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The political, military conflict in Libya take downtown in '19

Libyan National Army (LNA) leader General Khalifa Haftar announces "liberating Tripoli” operation
Libyan National Army (LNA) leader General Khalifa Haftar announces "liberating Tripoli” operation
KUWAIT, Dec 29 (KUNA) -- The crisis in Libya worsened in 2019 with leader of the Libyan National Army (LNA) General Khalifa Haftar launching an assault on the internationally-recognized Government of National Accord (GNA) of Fayez Al-Sarraj.
Following are major events in Libya this year.
April 4: Leader of LNA General Haftar announced his forces are moving towards the capital Tripoli in an operation he called "liberating Tripoli." April 4: The UN-backed Libyan government led by Fayez Al-Sarraj, announced a state of national emergency, closing all crossings leading to the capital Tripoli, in an attempt to block the march of General Haftar's forces.
April 6: The UN and the G7 condemned resuming fighting in Libya and called for an immediate halt to all military operations.
April 7: The US military command and other international forces started evacuating their employees and militants from Libya, due to the deteriorating security conditions and the march of General Haftar's forces towards the capital Tripoli.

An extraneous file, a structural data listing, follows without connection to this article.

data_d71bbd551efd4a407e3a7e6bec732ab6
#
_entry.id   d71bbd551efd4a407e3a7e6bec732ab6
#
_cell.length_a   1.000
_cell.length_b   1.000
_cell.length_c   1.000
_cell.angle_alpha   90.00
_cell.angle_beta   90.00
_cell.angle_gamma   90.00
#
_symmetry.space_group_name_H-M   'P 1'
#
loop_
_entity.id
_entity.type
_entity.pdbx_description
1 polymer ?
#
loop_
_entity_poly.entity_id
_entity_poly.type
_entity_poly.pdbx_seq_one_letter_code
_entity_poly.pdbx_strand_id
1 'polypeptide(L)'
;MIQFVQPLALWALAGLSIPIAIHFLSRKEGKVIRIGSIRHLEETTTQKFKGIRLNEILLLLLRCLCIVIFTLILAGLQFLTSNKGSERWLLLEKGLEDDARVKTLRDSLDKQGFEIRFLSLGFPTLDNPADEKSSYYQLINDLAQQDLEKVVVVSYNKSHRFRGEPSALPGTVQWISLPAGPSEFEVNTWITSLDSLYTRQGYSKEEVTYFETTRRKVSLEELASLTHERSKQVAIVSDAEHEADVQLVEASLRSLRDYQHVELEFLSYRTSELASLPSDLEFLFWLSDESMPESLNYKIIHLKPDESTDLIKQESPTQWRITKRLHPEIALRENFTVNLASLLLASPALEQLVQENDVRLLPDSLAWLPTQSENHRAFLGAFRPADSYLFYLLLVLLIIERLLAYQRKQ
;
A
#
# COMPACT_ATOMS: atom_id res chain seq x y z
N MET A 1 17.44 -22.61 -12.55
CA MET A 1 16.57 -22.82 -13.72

April 14: General Haftar arrived in Cairo to discuss the recent developments in Libya with Egyptian President Abdulfatah Al-Sisi.
May 8: France called for a cease fire in Libya between Haftar's forces and forces of Al-Sarraj.
May 21: Special Representative of the Secretary-General and Head of Mission in Libya Ghassan Salame called for immediate actions to prevent weapons from reaching the conflict parties in Libya. He warned that Libya will be pulled into a long bloody war.
July 1: General Haftar's forces released six Turkish nationals that they were holding prisoner in east Libya. Turkey had announced that they were arrested on 30 June.
July 3: At least 44 people were killed in an air raid on Tajoura refugee detention center in Tripoli.
July 4: The US thwarted UN Security Council condemnation of attack on Libya's Tajoura refugee detention center in Tripoli.
July 14: The UN called for the closure of migrants detention centers in Libya for the lack of humanitarian accommodation.
Aug. 5: Up to 43 people were killed and tens others injured in an airstrike against a residential neighborhood in southern Libya.
Aug. 11: Three UN workers were killed and eight others injured in a car bomb in the eastern city of Benghazi.
Aug. 16: Sabha Airport, southern Libya, was reopened following its closure in January 2014 due to security reasons.
Oct. 5: GNA accused forces loyal to Haftar of targeting Misrata International Airport in the west of the country.
Nov. 4: Misrata airport's authorities announced a temporary closure of airspace because of airstrikes by forces of General Haftar.
Nov. 11: The UN said 1,093 people were killed and 5,752 others injured while more than 128,000 fled their homes between April and July due to military confrontations between Haftar's forces and the troops of GNA.